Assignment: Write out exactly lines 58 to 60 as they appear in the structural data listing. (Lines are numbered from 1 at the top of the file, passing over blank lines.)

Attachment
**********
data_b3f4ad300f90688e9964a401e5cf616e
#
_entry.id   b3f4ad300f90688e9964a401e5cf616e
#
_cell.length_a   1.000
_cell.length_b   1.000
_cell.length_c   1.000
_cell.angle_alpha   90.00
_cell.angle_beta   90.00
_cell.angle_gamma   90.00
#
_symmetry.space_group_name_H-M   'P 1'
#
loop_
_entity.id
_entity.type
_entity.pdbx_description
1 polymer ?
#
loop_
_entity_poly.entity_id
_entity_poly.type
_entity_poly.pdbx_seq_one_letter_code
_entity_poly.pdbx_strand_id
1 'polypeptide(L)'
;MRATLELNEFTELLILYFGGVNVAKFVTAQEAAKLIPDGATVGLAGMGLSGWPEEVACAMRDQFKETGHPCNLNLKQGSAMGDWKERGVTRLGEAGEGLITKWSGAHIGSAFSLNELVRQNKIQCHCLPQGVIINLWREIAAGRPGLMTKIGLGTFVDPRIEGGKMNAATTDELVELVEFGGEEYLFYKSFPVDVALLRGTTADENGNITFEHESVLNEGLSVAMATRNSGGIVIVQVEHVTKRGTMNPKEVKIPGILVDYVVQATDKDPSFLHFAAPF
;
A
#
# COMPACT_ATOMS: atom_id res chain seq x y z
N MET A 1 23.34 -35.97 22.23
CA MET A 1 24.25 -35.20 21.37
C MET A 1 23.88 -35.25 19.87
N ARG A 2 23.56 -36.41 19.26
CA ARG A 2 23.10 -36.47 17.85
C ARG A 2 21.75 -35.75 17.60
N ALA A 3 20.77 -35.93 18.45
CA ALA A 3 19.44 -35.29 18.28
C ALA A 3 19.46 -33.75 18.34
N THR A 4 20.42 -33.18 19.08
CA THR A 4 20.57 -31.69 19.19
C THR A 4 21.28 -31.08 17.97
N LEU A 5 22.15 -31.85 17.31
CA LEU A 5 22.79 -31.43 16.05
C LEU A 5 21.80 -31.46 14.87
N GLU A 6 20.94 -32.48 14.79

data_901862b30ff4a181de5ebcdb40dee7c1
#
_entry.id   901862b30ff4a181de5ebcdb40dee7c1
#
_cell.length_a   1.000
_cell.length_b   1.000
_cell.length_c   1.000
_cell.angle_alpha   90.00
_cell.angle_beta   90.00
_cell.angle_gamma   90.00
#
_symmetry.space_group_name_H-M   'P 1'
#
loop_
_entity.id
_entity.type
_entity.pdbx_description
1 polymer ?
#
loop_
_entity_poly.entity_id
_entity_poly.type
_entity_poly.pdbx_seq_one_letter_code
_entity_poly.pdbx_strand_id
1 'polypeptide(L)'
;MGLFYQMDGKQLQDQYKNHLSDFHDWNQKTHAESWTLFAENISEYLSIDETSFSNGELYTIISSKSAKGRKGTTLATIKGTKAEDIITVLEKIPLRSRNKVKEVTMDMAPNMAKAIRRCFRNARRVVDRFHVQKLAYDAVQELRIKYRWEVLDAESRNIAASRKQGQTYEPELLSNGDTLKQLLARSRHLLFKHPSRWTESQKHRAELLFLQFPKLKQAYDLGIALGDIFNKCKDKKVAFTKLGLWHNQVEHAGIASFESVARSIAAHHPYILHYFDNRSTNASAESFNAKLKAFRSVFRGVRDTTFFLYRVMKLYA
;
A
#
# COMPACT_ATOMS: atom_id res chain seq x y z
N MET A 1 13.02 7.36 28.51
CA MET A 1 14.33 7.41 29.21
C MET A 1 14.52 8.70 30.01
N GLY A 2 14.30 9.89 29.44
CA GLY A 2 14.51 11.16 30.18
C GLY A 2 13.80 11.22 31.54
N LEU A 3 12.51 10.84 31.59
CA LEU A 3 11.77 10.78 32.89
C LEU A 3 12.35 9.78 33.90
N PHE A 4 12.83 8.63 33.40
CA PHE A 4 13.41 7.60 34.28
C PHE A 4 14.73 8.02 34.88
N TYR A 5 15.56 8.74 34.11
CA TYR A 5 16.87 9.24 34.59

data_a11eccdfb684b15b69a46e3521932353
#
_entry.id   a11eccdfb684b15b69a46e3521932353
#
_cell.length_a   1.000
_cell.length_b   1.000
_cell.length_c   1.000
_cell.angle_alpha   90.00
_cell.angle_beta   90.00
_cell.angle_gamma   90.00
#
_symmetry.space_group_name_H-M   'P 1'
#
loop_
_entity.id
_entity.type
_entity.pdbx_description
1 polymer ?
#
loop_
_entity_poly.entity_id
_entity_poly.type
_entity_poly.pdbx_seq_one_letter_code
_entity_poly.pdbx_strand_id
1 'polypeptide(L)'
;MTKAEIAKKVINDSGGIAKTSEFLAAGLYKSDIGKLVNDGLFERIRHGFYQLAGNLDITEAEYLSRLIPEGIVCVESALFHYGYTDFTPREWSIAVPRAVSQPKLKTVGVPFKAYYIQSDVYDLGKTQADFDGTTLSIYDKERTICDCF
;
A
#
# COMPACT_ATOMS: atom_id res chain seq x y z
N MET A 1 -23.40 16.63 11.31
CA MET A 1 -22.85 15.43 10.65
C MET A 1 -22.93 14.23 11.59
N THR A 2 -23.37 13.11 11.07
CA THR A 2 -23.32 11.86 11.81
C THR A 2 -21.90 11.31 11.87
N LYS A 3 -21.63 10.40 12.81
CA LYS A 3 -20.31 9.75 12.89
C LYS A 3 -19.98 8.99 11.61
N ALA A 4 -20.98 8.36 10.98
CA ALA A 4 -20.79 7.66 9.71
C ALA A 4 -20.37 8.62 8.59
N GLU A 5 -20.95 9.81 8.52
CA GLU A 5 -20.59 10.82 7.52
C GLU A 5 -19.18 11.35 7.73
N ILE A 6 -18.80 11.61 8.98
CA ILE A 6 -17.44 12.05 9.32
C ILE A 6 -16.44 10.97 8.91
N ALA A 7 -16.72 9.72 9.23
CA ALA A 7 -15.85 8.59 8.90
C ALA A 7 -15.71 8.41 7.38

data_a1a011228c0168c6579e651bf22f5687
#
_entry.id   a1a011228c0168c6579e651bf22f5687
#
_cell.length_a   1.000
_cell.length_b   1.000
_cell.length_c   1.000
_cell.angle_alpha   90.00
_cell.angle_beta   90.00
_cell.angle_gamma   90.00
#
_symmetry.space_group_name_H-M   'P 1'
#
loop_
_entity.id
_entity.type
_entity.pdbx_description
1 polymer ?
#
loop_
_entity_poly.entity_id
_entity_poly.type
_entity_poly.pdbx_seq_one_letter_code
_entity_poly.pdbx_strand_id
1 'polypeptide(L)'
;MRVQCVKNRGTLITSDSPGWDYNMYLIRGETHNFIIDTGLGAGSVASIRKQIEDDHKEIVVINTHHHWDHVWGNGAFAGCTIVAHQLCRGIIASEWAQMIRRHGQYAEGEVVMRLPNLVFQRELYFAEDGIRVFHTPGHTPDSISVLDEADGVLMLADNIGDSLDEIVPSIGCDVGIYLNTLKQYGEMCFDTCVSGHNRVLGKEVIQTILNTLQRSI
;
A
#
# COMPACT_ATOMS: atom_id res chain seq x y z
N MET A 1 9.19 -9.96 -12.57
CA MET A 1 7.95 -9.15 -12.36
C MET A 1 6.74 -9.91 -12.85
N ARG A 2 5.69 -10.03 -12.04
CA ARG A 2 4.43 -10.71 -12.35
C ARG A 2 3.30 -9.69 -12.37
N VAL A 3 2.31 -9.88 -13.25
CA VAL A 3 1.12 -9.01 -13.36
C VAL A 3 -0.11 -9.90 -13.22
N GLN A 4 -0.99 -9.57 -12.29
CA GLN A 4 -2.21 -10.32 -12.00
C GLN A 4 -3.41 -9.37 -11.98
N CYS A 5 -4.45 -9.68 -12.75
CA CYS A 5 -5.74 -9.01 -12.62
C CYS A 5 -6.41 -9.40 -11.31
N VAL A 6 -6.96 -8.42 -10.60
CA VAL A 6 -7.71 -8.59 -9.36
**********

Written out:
_symmetry.space_group_name_H-M   'P 1'
#
loop_